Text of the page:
The United Nations is warning of a growing food crisis in North Korea that has been exacerbated by the coronavirus pandemic.
Tomás Ojea Quintana, the U.N. special investigator on human rights in North Korea, said in a report Wednesday that sanctions from the international community, the coronavirus pandemic, struggles with agriculture and African swine fever have contributed to an already growing food problem in the country.
Even before the pandemic, more than 40 percent of people were food insecure in North Korea, Ojea Quintana said.
North Korea has imposed harsh COVID-19 restrictions, including restricting travel between areas in the country and cutting off imports for nonessential supplies.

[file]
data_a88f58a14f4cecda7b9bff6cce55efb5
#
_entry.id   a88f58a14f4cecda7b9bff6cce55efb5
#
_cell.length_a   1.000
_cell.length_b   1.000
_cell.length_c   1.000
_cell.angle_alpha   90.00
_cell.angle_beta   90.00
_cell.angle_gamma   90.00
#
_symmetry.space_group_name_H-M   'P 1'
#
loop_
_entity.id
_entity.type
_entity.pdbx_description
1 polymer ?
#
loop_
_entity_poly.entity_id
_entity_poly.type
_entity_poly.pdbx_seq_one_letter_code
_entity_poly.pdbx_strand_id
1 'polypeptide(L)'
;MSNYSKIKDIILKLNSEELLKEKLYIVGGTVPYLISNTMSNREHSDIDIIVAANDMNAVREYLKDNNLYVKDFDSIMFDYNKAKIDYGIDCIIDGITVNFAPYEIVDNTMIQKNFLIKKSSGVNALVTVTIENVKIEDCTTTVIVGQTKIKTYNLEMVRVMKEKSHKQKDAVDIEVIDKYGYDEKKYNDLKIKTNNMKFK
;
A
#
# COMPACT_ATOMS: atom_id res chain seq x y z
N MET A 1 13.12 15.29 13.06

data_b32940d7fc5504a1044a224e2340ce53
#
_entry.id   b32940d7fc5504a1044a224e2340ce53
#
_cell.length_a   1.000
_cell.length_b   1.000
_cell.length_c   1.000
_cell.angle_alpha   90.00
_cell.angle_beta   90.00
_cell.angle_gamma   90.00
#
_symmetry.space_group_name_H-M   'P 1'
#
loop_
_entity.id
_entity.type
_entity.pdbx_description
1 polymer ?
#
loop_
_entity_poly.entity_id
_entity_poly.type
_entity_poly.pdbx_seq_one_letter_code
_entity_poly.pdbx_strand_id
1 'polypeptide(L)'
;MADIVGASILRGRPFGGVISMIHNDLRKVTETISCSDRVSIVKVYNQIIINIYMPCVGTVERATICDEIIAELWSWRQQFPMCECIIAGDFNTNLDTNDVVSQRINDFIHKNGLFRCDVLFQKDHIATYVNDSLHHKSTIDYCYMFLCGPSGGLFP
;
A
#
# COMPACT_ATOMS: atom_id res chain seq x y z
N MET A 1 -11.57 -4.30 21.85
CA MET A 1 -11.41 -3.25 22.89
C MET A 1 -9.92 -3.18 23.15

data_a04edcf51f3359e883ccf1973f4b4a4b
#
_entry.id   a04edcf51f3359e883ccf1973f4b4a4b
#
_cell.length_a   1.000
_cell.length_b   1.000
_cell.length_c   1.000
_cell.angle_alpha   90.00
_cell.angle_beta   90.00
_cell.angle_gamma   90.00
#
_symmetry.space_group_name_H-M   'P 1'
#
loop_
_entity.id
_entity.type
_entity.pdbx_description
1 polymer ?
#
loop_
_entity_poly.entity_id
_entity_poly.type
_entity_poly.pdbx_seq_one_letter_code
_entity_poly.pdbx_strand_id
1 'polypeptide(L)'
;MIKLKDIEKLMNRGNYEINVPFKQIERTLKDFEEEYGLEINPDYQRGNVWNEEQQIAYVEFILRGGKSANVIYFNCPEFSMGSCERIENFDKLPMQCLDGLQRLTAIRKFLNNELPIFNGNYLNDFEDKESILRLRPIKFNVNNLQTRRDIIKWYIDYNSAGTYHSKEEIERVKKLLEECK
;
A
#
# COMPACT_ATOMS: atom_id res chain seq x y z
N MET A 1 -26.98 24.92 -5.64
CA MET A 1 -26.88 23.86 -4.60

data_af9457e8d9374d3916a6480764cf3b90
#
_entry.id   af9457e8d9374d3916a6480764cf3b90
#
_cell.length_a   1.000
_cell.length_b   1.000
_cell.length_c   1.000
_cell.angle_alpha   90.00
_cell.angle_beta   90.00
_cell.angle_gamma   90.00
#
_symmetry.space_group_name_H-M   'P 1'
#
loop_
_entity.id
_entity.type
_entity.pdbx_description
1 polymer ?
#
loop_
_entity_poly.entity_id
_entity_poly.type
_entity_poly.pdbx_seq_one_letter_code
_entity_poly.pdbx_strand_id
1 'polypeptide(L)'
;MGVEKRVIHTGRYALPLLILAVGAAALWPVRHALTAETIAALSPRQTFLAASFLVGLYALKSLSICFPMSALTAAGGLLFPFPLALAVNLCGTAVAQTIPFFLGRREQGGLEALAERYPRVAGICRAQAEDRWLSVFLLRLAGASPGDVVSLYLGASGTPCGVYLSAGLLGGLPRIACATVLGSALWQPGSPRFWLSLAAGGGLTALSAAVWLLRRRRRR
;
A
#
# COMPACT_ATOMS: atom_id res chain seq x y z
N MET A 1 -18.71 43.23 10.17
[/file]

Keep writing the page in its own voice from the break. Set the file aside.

“Prolonged and strict COVID-19 measures have resulted in severe economic hardship and increased vulnerability to human rights violations amongst the general population,” Ojea Quintana said.
The number of those who are food insecure has increased as the prices of corn and rice rose since June.
Although some emergency measures have been taken by the country, Ojea Quintana said food production will continue to face trouble due to the lack of fertilizer and pesticides for the agriculture industry.
“Due to prolonged restrictions and a collapse in economic activities, families can no longer continue to support themselves,” he said. Families are selling their houses and taking out loans to survive, increasing the number of homeless.
Qjea Quintana recommended lifting some sanctions “that negatively affect humanitarian assistance and human rights, including under the COVID-19 pandemic.”
He also wants the country tried in the International Criminal Court for alleged crimes against humanity, especially in its prison systems.